Implementing Singleton Pattern

To implement this design pattern we need to consider the following 4 steps:

 
Step 1: Provide a default Private constructor

public class SingletonObjectDemo {

	// Note that the constructor is private
	private SingletonObjectDemo() {
		// Optional Code
	}
}

Step 2: Create a Method for getting the reference to the Singleton Object

public class SingletonObjectDemo {

	private static SingletonObject singletonObject;
	// Note that the constructor is private
	private SingletonObjectDemo() {
		// Optional Code
	}
	public static SingletonObjectDemo getSingletonObject() {
		if (singletonObject == null) {
			singletonObject = new SingletonObjectDemo();
		}
		return singletonObject;
	}
}

We write a public static getter or access method to get the instance of the Singleton Object at runtime. First time the object is created inside this method as it is null. Subsequent calls to this method returns the same object created as the object is globally declared (private) and the hence the same referenced object is returned.

Step 3: Make the Access method Synchronized to prevent Thread Problems.

public static synchronized SingletonObjectDemo getSingletonObject()

It could happen that the access method may be called twice from 2 different classes at the same time and hence more than one object being created. This could violate the design patter principle. In order to prevent the simultaneous invocation of the getter method by 2 threads or classes simultaneously we add the synchronized keyword to the method declaration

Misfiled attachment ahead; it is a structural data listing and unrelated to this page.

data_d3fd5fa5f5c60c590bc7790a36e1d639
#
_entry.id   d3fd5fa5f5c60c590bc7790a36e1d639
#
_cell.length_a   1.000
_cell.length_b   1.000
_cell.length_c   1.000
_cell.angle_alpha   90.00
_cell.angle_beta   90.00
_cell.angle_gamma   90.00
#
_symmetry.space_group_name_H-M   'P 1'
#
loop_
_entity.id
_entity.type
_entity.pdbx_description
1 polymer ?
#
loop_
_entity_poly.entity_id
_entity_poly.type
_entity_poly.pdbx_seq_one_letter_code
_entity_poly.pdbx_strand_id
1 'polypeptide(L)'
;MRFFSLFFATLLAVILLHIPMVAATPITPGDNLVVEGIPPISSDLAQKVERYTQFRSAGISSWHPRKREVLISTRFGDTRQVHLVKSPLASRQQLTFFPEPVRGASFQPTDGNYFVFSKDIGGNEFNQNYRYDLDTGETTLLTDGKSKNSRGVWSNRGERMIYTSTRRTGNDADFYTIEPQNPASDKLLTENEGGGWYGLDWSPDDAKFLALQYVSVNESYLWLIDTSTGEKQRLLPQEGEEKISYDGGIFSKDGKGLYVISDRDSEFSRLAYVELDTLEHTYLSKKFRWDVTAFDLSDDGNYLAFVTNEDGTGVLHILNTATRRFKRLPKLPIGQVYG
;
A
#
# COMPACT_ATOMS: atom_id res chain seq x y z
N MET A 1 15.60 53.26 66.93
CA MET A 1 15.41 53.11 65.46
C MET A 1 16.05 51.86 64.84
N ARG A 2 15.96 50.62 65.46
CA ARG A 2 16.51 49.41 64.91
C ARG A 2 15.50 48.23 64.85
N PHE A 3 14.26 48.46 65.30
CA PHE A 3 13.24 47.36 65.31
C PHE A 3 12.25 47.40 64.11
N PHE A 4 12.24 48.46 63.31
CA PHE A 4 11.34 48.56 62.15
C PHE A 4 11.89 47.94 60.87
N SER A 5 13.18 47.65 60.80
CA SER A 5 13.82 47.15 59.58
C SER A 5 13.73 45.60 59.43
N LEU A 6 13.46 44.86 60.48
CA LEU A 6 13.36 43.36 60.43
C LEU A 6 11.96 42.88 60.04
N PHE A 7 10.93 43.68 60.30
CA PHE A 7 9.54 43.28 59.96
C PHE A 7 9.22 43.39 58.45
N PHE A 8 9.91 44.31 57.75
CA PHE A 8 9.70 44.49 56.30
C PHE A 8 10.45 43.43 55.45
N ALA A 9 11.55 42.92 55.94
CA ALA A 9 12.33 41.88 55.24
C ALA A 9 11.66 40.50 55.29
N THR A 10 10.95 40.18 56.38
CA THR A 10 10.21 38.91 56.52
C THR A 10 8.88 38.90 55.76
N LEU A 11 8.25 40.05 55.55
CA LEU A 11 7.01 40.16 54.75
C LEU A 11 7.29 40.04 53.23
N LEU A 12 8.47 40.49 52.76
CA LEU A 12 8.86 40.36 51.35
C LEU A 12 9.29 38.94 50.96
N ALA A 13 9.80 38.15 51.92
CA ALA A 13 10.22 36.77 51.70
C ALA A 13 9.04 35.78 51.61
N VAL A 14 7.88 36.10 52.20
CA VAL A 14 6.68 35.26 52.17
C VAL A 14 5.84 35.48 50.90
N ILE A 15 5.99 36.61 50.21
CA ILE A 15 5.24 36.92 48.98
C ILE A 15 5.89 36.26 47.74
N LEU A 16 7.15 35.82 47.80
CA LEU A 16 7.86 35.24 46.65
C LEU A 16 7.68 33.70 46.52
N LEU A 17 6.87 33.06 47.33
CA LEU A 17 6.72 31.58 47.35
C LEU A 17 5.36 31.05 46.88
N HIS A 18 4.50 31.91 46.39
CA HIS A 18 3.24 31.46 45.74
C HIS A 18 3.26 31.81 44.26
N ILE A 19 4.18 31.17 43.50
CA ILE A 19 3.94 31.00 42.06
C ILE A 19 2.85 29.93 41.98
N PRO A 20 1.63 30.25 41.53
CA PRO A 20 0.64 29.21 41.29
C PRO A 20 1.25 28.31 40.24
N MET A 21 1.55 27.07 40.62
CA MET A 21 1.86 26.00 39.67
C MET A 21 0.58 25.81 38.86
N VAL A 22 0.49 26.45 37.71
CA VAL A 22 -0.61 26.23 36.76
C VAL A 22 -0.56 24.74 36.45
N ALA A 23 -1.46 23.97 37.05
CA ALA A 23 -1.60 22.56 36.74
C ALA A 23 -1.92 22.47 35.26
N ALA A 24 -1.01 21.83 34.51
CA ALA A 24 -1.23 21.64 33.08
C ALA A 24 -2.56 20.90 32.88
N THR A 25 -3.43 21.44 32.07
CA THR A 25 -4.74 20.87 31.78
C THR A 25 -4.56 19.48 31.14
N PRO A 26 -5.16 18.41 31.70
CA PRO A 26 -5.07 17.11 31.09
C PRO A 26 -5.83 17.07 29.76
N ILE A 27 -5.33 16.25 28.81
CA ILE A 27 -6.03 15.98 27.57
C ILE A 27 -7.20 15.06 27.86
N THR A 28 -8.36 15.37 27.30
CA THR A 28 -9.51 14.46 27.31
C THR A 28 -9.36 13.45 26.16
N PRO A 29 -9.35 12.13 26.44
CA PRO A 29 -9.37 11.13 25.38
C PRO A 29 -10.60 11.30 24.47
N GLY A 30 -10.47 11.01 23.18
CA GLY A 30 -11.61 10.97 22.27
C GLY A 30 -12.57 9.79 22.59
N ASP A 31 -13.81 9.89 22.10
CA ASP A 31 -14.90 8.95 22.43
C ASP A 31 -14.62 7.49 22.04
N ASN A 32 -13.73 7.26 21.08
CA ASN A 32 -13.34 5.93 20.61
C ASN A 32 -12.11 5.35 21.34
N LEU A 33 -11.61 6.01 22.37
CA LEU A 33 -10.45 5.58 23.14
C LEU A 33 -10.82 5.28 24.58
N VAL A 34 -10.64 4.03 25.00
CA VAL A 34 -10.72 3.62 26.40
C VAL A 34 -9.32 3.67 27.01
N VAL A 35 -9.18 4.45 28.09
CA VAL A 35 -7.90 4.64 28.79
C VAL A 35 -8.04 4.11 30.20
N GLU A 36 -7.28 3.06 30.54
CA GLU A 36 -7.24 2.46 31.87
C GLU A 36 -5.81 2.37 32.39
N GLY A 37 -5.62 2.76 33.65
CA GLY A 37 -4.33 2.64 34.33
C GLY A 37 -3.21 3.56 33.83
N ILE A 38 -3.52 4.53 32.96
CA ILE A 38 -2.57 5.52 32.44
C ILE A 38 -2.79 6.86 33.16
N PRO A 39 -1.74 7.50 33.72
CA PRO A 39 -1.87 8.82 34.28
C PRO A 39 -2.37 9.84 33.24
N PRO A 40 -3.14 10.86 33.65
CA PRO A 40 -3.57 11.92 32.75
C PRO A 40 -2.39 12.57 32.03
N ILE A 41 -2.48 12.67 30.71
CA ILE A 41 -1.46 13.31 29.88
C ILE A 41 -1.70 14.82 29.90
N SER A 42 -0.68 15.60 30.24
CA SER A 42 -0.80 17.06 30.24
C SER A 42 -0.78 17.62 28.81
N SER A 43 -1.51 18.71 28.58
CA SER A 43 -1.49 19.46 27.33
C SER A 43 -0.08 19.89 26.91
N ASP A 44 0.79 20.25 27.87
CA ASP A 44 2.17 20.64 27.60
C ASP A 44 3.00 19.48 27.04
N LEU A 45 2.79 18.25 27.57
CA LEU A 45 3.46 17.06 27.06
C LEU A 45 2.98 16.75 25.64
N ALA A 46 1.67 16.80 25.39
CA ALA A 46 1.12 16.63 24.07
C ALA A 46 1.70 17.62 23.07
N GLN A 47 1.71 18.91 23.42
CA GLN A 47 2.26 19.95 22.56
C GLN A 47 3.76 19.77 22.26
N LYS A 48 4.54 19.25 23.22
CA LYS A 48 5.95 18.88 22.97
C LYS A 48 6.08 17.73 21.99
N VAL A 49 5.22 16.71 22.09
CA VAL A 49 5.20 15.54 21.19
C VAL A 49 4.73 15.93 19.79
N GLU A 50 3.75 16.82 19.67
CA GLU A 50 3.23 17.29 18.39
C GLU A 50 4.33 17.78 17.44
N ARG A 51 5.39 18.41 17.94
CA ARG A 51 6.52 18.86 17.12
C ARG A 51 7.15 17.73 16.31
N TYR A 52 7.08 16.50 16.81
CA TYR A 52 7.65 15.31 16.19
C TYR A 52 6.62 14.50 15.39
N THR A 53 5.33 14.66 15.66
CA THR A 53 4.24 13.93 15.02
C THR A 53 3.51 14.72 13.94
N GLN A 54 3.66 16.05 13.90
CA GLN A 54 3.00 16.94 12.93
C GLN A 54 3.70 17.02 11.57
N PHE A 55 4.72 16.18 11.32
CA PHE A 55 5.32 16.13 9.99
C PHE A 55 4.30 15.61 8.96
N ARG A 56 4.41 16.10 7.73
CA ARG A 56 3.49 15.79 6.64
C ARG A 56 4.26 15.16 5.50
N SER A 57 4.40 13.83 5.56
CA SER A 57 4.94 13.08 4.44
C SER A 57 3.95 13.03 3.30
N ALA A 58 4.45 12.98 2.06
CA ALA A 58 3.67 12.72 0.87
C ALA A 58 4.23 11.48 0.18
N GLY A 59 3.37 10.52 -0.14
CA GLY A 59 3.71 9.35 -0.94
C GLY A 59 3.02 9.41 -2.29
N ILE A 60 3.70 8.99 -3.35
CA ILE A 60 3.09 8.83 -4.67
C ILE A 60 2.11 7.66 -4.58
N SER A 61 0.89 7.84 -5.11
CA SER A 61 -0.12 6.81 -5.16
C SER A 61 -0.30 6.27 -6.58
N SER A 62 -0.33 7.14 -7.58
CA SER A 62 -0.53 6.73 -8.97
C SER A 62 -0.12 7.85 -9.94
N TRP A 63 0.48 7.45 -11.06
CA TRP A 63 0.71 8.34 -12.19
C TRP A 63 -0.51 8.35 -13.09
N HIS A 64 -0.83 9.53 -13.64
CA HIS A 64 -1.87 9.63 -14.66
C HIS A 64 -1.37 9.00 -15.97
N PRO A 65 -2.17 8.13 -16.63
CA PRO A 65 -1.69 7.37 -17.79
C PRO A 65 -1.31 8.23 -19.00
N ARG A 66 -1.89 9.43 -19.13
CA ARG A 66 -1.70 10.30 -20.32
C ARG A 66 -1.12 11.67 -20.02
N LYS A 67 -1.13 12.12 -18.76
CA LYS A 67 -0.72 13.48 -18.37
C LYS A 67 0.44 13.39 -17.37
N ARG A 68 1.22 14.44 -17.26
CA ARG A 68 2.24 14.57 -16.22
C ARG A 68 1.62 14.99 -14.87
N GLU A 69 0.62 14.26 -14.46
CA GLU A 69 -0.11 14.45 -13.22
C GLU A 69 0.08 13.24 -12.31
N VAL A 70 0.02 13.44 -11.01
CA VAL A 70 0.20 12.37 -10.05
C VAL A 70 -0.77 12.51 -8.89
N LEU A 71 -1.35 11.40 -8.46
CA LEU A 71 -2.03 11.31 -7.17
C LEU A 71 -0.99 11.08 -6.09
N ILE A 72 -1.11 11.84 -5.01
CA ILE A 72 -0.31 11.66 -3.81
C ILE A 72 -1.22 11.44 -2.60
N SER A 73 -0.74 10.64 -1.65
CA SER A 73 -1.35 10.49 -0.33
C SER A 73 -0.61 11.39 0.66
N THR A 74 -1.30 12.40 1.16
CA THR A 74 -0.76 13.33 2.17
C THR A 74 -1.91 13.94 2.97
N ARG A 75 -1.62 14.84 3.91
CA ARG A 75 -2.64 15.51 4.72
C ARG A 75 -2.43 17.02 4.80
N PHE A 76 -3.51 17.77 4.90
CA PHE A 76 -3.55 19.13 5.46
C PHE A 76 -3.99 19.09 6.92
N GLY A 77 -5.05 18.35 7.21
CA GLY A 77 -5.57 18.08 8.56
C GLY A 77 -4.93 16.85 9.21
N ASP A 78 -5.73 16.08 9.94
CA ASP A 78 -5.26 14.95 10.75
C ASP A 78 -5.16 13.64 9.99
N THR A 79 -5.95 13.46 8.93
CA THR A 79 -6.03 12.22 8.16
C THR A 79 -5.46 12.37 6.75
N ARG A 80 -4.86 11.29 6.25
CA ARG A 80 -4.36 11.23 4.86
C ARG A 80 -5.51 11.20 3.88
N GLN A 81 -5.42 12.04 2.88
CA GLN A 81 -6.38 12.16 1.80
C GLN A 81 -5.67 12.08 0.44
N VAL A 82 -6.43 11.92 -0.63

Step 4: Override the Object clone method to prevent cloning

We can still be able to create a copy of the Object by cloning it using the Objectís clone method. This can be done as shown below

SingletonObjectDemo clonedObject = (SingletonObjectDemo) obj.clone();

This again violates the Singleton Design Patternís objective. So to deal with this we need to override the Objectís clone method which throws a CloneNotSupportedException exception.

public Object clone() throws CloneNotSupportedException {
throw new CloneNotSupportedException();
}

Transient Fields and Java Serialization

The transient keyword is a modifier applied to instance variables in a class. It specifies that the variable is not part of the persistent state of the object and thus never saved during serialization.




Sandeep Joshi
Mathematics, Technology and Programming are my passion. I am a part of Java Ecosystem and through this blog, I contribute to it. I am here to blog about my interests, views and experiences.
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